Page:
Cellulite is the medical term for fat that builds up naturally beneath the human skin. Over time as we age, all of us develop deposits of fat which can accumulate as unsightly lumps in the skin, making our smooth unblemished legs and arms less appealing. This is not just a problem for the overweight. Even slender people can develop deposits, although it is more common among women than men. In fact, some studies have found that it is a problem for between 85 to 98 percent of all women after puberty. The causes of the problem are thought to relate to hormonal changes, high stress levels, poor diet and genetic factors.
Getting rid of cellulite beneath the skin is not always easy, but treatments have been developed to make the task easier. Many people choose to try topical treatments such as creams that include aminophylline. However, many experts are skeptical about the effectiveness of such creams, and advise that surgical solutions might be necessary. One option is mesotherapy - a technique that involves the injection of amino acids and vitamins beneath the skin to dissolve fat deposits. Liposuction is an option for deeper fat deposits, but is less effective in combating cellulite at the surface. More advanced techniques involve laser treatment, which is said to break up fatty strands underneath the skin and to stimulate the production of collagen.
Not always. Liposuction is effective in removing deep fat deposits, but can do little about the bumps and furrows caused by cellulite. Creams may make big promises, but have not been scientifically proven to work and many people can experience an allergic reaction to aminophylline. Mesotherapy is thought to be the most effective cellulite treatment but there is little scientific evidence to back this up. Additionally, practitioners are not always open about the composition of the solution that they use to dissolve fat deposits. Any of these treatments may be most effective when used in combination with dietary changes, exercise and massage but none are miracle cures.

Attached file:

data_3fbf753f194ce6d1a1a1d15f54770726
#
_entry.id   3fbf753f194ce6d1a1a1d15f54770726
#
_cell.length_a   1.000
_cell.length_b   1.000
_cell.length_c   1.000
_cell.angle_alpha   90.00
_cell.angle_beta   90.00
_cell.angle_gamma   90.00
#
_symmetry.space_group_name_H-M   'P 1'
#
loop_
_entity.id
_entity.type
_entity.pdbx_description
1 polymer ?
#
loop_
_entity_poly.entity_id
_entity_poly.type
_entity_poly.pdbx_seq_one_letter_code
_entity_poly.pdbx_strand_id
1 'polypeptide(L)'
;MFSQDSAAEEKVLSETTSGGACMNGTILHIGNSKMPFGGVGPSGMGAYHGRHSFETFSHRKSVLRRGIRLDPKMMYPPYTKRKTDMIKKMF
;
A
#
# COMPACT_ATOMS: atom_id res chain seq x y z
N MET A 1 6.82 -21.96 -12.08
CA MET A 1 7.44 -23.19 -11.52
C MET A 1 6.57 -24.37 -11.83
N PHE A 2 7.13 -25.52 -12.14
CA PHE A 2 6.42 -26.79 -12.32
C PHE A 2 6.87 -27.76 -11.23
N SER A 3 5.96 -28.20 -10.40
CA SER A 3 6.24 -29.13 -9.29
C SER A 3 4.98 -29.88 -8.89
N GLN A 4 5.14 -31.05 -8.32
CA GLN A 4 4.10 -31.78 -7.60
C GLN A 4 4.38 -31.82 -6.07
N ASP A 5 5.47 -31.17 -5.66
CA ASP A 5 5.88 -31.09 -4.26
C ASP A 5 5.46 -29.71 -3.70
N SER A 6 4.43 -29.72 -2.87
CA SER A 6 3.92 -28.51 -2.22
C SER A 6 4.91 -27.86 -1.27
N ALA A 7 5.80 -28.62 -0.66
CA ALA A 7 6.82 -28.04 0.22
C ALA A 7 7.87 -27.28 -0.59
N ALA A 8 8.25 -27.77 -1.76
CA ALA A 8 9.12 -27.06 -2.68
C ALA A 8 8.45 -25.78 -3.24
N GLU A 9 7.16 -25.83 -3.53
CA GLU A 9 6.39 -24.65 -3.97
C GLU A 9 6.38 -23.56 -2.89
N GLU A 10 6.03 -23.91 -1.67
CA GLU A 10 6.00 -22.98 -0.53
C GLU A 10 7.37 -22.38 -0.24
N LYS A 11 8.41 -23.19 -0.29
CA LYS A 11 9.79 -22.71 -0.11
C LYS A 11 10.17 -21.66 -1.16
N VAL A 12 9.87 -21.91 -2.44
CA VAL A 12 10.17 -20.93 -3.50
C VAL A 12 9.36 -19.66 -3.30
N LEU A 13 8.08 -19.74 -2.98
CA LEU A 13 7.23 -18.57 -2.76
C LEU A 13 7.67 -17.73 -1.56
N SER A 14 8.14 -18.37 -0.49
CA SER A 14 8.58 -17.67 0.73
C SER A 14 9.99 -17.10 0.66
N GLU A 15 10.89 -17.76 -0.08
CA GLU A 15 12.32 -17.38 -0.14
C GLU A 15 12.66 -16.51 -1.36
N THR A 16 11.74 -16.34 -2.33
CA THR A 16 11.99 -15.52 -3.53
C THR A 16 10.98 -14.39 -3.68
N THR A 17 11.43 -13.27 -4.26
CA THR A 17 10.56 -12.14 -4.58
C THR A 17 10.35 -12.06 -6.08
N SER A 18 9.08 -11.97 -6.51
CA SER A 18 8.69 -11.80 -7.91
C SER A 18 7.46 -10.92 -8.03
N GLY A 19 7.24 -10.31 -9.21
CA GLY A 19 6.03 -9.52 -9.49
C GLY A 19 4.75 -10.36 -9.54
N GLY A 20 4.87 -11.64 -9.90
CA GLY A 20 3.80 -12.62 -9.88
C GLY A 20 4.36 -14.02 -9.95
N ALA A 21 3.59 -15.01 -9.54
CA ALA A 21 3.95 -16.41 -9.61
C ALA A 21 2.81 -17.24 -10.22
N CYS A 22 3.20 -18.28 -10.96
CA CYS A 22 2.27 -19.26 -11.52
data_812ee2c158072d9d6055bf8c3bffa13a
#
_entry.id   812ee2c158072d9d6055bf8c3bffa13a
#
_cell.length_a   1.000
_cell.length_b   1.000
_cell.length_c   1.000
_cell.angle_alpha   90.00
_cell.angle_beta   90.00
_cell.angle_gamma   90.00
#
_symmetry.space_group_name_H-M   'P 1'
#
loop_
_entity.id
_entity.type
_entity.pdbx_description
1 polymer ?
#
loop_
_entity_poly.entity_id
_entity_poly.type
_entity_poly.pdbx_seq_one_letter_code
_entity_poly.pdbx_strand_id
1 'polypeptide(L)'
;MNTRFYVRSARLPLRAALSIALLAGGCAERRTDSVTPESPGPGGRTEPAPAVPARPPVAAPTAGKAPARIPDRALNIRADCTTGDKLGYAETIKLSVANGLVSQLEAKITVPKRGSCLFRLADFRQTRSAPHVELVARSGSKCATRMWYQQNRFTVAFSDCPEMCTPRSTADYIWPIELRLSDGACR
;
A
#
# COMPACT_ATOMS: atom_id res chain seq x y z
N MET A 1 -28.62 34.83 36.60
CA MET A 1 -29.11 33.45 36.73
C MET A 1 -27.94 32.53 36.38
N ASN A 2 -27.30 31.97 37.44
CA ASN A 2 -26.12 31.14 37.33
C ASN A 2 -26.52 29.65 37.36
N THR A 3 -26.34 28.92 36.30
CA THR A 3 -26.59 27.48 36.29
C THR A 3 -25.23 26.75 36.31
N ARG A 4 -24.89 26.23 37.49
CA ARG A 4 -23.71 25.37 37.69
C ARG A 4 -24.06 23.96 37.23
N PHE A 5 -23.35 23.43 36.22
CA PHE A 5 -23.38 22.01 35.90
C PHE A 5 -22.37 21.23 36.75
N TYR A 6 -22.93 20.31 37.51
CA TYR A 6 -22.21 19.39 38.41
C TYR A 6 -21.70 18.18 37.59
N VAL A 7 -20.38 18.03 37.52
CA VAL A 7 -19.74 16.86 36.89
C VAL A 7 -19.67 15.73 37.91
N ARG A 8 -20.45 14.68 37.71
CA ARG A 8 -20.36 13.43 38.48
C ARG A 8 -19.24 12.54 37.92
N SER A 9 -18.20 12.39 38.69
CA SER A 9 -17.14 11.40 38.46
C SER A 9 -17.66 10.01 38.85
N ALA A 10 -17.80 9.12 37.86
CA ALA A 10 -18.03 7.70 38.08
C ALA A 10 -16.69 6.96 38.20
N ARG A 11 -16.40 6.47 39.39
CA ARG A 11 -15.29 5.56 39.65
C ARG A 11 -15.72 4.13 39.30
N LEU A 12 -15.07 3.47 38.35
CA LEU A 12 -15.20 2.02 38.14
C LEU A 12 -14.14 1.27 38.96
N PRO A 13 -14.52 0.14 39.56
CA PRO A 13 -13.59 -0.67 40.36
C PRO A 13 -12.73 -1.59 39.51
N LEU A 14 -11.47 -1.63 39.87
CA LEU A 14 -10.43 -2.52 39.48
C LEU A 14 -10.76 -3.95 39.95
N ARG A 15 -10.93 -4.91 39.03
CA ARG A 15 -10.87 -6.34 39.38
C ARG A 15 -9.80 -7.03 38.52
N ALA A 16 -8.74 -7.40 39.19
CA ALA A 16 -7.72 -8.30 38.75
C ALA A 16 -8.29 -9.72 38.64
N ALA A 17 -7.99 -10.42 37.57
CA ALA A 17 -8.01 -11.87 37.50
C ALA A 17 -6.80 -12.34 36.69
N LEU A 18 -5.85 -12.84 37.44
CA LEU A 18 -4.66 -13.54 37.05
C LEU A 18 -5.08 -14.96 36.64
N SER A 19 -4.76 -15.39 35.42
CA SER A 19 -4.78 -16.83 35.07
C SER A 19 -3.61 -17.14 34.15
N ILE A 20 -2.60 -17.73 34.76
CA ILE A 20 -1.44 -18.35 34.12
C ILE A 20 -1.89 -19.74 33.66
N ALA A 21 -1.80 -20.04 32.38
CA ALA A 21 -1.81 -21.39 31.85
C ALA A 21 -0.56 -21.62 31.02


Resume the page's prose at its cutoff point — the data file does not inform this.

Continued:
Along with medical treatments, there are non-invasive techniques that might be just as effective. For example, a process called VelaShape has been developed and is becoming more widely used. This involves using massage rollers, infrared pulses and radio waves to firm up the texture of the skin and reduce the size of fat cells beneath the skin. Diet is also a major factor, and nutritionists recommend increasing Vitamin A and C intake to help reduce the growth of fat deposits. Foods like watermelon and tomato are thought to be effective at boosting the body's collagen reserves, which helps to maintain good skin texture and shape. These measures can be combined with cosmetic and medical treatments to limit the natural growth of fat beneath the skin.